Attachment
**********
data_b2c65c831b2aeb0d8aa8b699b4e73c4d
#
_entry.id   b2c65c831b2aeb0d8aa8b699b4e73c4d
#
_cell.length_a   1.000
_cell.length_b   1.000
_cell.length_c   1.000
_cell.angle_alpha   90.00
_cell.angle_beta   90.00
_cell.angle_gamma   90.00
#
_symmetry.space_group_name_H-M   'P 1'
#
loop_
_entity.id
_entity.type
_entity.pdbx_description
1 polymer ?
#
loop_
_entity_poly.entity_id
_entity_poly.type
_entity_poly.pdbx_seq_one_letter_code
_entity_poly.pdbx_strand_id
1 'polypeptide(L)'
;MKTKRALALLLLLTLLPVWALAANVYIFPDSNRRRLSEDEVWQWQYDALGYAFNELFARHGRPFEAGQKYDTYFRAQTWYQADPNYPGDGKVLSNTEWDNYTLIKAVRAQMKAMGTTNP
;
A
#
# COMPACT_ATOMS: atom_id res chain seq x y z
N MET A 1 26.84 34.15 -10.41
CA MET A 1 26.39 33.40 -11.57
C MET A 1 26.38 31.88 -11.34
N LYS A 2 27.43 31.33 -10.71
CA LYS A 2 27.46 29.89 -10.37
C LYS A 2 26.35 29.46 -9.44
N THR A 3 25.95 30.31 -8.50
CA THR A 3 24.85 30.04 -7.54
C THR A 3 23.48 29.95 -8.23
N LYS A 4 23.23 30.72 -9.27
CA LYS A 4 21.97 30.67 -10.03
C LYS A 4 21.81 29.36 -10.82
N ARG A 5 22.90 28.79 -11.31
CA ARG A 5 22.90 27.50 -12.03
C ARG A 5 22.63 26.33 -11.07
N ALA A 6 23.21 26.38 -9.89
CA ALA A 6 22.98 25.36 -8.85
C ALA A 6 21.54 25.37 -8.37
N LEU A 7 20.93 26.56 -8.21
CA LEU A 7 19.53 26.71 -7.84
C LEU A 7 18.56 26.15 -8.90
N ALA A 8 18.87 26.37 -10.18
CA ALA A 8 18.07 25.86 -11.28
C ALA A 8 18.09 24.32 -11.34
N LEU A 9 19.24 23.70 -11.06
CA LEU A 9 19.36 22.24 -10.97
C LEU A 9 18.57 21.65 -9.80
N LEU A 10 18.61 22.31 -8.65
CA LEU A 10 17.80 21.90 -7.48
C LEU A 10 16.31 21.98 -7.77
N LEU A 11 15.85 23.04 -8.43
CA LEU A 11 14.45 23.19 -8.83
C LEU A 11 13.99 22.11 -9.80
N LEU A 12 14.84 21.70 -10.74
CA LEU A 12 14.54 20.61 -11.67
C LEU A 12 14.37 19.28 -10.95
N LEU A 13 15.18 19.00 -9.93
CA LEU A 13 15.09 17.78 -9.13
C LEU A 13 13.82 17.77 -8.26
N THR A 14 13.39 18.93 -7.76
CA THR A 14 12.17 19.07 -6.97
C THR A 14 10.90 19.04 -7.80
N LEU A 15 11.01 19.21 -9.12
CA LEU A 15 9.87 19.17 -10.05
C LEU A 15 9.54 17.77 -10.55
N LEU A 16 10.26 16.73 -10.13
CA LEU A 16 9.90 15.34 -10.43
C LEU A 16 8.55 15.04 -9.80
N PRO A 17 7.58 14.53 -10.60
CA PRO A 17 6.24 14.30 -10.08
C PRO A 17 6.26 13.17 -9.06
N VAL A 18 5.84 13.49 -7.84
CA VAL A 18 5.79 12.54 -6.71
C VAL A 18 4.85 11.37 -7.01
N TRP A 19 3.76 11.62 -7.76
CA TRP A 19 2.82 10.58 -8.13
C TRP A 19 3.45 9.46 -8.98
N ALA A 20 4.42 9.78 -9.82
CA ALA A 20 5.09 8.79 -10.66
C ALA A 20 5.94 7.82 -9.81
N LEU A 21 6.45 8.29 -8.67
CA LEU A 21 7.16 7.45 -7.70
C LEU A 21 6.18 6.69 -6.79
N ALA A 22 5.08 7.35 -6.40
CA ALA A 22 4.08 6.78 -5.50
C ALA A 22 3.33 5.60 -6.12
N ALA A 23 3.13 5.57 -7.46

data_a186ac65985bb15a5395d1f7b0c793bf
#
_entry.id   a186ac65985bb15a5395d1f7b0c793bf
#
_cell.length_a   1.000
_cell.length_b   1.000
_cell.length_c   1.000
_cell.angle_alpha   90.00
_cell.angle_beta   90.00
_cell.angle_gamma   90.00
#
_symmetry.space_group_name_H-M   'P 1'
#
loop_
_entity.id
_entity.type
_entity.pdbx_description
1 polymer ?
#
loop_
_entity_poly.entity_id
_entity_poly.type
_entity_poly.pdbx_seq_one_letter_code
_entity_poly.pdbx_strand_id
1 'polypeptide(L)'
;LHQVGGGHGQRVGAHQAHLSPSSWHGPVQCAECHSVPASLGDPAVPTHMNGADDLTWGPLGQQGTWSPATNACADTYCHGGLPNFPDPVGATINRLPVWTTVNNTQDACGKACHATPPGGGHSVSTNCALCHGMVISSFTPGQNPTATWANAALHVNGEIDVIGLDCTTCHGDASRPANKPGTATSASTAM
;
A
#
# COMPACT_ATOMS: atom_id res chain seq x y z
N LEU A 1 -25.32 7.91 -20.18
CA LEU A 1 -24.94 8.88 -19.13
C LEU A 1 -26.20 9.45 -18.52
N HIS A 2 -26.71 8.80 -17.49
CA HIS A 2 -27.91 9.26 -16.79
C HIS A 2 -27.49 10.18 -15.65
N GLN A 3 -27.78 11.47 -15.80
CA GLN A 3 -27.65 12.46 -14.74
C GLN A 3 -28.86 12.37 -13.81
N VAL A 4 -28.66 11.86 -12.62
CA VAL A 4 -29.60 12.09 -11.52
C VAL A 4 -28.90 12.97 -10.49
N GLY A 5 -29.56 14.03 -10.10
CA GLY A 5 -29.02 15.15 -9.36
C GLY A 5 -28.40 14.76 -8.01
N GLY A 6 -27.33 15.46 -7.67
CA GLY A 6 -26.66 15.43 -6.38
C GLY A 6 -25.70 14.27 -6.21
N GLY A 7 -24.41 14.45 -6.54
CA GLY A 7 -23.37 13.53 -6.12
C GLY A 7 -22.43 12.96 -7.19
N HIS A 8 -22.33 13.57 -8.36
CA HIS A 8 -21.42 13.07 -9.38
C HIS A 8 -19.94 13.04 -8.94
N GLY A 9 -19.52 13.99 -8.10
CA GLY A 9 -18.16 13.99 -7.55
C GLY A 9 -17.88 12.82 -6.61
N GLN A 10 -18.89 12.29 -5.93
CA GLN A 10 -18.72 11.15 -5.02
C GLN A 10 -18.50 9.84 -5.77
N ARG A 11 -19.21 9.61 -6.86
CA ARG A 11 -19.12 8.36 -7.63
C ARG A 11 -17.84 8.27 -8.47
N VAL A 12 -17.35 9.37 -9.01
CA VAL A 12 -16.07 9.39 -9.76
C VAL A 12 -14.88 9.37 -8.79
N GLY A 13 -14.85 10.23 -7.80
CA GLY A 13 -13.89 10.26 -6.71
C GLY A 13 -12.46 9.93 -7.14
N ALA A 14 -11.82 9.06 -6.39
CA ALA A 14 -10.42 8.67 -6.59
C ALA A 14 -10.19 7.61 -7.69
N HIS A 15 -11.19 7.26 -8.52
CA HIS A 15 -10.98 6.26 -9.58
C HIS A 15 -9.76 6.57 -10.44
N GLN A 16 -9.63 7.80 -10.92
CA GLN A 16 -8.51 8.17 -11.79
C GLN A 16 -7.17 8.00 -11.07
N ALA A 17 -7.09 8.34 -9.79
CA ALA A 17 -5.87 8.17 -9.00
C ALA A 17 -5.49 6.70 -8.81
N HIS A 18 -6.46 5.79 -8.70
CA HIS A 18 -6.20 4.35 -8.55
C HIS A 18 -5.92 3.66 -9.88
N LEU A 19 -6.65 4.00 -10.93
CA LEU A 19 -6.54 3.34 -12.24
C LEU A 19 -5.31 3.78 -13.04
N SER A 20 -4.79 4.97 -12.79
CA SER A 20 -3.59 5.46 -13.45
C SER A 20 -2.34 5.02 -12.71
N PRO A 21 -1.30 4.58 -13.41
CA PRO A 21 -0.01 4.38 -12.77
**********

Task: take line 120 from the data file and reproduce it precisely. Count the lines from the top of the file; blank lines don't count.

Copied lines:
_entity_poly.pdbx_seq_one_letter_code